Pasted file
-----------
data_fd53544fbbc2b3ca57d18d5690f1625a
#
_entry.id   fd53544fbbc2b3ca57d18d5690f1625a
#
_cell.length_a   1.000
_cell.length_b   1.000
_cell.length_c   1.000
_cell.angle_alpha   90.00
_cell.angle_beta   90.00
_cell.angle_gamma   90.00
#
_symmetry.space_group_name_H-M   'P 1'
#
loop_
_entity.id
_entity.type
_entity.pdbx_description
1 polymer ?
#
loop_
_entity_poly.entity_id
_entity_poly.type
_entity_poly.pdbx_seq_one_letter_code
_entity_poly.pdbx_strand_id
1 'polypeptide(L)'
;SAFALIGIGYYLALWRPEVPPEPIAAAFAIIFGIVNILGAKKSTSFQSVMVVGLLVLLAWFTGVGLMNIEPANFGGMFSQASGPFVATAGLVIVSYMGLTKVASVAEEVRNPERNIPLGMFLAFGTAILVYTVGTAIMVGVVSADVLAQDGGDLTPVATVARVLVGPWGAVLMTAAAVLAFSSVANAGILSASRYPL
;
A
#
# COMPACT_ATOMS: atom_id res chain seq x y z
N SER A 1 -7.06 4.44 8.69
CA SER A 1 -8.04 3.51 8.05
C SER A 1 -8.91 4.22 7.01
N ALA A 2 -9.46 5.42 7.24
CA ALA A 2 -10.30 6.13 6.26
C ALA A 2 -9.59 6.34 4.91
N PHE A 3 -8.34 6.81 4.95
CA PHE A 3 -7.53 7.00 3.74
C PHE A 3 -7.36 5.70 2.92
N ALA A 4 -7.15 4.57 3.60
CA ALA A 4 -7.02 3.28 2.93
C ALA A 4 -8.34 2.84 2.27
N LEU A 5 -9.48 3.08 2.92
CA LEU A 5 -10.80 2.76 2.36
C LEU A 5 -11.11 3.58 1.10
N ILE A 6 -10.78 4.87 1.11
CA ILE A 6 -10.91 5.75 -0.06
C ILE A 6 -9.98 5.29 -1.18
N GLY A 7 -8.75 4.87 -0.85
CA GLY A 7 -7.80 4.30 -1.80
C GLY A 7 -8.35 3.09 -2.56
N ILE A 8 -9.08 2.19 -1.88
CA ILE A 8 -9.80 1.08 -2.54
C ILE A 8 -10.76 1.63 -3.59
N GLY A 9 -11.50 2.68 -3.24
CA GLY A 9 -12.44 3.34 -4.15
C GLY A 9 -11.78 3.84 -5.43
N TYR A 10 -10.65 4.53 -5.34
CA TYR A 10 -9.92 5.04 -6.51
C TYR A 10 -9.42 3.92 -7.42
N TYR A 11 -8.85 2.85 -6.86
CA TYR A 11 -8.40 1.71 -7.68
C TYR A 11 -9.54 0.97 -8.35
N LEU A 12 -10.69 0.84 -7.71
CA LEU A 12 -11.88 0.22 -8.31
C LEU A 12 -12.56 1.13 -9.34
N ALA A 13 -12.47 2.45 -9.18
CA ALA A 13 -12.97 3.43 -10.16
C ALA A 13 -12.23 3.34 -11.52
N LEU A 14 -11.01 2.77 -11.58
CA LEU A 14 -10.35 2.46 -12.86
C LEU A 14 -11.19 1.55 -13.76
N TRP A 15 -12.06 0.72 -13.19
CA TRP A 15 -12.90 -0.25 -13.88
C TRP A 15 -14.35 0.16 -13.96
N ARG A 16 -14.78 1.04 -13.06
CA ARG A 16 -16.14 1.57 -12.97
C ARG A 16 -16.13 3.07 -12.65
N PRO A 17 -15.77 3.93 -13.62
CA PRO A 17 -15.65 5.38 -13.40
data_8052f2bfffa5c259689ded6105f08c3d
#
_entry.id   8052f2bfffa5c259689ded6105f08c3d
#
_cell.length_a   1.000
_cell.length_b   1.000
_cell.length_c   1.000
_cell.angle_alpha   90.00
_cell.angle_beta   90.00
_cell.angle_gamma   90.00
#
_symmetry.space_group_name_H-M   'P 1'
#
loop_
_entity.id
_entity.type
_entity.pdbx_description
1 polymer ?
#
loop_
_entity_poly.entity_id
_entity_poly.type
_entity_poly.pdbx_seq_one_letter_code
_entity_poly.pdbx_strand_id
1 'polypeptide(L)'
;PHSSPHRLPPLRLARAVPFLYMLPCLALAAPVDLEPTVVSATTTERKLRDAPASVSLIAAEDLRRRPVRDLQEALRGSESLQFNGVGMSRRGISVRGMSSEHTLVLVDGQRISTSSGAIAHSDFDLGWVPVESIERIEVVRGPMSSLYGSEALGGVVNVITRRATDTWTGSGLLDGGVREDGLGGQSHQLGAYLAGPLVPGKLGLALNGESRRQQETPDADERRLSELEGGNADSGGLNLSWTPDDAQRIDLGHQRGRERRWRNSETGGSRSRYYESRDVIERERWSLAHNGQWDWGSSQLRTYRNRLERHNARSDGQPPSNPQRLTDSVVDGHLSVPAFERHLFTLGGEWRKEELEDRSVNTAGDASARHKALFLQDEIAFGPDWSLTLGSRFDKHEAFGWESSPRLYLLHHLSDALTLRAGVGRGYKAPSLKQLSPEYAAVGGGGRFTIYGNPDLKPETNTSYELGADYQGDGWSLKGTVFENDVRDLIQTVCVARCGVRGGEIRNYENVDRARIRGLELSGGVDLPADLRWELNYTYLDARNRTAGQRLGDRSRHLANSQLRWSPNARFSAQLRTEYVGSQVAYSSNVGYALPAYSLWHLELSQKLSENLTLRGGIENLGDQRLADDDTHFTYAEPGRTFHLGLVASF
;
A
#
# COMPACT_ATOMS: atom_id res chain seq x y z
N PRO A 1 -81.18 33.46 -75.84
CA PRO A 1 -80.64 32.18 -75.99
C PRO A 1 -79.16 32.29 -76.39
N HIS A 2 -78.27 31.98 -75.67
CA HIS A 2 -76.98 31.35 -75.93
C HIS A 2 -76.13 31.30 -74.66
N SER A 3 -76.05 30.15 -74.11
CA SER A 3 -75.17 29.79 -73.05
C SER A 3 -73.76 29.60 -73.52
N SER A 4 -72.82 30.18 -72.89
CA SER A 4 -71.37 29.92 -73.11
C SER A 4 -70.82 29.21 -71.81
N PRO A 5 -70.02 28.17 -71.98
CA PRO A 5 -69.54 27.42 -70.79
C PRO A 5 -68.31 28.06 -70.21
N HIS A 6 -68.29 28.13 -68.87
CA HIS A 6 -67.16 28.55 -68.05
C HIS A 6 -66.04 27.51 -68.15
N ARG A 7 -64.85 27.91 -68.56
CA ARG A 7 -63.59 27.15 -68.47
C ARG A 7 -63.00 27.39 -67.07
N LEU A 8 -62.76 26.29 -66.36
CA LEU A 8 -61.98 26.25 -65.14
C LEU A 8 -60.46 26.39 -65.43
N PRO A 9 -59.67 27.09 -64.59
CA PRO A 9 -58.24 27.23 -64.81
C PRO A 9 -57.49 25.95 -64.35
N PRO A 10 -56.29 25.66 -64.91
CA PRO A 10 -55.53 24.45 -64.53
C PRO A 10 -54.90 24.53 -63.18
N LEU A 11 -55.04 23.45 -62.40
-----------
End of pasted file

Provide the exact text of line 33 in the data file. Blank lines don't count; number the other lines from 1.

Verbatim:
C SER A 1 -8.91 4.22 7.01